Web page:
>cowering little ape is still just under the surface. Jesus Christ........."
>The prevelence of stable forms is not the same
>as evolution.
>Are you absolutely sure about that?
>And I've been taking about employing directed selection--like a dog breeder
>might use--in the political arena and what traits it would be good to breed
>for. Since voters (and their moneys) are THE selection pressure upon
>politicans I don't really need to be too concerned about what form
>takes between acts of selection.
>As long the selection pressure in constant it will change the system. The
>system may tend to move back towards the middle when the selection pressure
>is removed (i.e.: mutts instead of pure-breeds), but if the pressure itself
>becomes a social tradition--an established meme--your going to quickly see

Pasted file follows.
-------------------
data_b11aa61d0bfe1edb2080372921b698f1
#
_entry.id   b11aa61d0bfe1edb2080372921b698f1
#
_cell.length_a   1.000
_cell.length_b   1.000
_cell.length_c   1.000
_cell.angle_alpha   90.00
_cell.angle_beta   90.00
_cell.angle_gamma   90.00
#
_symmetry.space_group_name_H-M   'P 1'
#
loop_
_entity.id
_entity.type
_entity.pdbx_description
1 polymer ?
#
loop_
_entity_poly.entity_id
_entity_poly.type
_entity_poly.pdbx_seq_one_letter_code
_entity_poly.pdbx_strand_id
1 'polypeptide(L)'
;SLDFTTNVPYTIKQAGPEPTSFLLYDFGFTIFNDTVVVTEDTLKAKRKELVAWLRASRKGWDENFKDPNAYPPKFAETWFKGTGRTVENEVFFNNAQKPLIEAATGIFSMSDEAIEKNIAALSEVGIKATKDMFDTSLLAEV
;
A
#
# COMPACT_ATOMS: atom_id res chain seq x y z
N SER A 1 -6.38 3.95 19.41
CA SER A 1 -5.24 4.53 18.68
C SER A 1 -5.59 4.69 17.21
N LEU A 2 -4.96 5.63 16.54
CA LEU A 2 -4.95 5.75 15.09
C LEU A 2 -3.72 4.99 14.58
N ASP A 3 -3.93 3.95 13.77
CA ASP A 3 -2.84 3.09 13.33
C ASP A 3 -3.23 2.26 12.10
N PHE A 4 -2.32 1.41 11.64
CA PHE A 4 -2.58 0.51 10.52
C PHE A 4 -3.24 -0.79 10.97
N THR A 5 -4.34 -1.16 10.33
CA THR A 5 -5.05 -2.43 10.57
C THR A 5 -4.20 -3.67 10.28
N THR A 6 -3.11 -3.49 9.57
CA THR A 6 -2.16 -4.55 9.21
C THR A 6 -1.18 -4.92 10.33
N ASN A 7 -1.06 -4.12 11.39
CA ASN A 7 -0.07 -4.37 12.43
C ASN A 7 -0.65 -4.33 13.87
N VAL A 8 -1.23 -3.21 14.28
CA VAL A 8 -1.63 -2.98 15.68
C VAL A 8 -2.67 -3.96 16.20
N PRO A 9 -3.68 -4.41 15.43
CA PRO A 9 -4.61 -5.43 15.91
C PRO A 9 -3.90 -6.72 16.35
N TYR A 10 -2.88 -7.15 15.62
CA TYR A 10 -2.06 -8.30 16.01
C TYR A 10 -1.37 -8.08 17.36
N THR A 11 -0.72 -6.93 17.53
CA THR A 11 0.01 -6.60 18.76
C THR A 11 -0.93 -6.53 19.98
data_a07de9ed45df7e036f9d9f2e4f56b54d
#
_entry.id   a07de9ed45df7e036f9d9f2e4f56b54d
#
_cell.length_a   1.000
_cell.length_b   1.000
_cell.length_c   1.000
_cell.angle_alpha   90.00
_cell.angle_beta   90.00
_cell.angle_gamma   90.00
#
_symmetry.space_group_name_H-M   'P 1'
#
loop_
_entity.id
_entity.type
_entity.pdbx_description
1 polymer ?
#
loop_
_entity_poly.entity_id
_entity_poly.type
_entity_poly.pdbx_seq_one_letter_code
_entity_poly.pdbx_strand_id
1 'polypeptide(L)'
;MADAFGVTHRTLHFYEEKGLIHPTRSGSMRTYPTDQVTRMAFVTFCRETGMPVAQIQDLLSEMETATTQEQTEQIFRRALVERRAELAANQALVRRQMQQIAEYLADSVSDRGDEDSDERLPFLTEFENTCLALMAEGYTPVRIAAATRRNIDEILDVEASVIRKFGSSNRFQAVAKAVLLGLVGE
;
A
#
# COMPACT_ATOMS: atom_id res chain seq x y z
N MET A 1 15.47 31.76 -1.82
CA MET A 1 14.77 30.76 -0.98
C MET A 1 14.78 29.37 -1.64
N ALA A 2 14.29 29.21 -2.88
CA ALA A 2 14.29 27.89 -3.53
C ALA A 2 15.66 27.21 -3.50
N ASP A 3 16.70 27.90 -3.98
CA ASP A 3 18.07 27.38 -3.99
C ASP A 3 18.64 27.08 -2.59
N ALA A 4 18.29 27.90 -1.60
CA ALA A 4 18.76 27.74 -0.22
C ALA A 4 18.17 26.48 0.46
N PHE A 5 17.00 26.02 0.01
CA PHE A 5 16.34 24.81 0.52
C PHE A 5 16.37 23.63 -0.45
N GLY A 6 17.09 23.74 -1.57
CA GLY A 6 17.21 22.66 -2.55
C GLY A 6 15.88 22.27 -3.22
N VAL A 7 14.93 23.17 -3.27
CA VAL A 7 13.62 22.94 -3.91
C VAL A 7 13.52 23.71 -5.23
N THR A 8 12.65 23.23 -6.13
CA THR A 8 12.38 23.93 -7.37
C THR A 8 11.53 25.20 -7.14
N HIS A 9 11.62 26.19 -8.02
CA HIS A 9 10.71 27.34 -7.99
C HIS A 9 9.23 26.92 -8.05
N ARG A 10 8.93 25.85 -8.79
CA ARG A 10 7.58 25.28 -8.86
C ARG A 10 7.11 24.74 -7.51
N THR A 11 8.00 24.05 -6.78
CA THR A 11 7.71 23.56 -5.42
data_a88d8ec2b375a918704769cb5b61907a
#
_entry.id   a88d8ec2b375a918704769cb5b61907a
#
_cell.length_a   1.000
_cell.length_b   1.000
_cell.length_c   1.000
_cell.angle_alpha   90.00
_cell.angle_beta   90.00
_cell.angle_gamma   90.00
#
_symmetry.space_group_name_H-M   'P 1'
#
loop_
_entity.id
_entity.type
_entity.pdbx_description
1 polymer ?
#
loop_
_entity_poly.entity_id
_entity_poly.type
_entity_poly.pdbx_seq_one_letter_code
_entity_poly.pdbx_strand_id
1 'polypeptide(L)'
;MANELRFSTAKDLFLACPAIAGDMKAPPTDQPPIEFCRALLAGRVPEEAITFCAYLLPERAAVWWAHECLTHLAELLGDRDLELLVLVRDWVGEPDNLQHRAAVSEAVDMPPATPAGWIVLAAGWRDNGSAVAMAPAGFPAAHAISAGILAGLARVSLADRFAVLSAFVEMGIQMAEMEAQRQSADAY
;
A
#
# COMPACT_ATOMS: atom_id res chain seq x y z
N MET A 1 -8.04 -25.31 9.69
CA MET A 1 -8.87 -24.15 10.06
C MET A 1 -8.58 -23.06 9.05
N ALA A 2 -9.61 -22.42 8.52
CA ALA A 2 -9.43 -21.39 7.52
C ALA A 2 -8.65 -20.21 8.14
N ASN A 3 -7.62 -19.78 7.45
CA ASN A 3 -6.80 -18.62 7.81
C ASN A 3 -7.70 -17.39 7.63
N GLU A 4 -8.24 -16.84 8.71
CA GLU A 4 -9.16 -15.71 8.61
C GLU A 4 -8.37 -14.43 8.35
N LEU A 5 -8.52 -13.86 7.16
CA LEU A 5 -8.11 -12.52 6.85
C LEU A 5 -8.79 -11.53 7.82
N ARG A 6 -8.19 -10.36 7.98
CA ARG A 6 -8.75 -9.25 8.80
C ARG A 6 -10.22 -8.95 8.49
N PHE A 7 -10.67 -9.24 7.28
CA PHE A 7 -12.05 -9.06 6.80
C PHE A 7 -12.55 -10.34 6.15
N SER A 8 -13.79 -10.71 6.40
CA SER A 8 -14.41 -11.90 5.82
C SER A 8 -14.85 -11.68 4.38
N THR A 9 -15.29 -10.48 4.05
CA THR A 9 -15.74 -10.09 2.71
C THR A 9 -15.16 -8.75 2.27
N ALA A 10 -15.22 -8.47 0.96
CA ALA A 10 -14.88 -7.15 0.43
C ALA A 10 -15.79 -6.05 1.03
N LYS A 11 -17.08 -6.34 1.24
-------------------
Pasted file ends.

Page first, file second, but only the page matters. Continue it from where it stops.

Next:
>politicians allying themselves with it further perpetuation the process
>around a different basin of attraction.
>>In other words (at the risk of getting bogged down in anthropomorphisms)
>>the incremental change uses, or takes advantage of, things that already
>>have some effect on the environment.
>Complexity builds on complexity. Is that what you're saying here?
>Well, no. Not really. Evolution builds on complexity. That process creates
>more complexity (on average, over long periods of time and expanses of
>space). Complexity itself doesn't _do_ anything, especially not make more
>complexity (or order). Complexity and order are states, not processes. I
>was simply trying to condense the example about a variation co-opting
>UTism, into a simpler, generic "rule". I may have been rather obtuse about
>>UTism and polarization (i.e. fear or suspicion of the unknown), it seems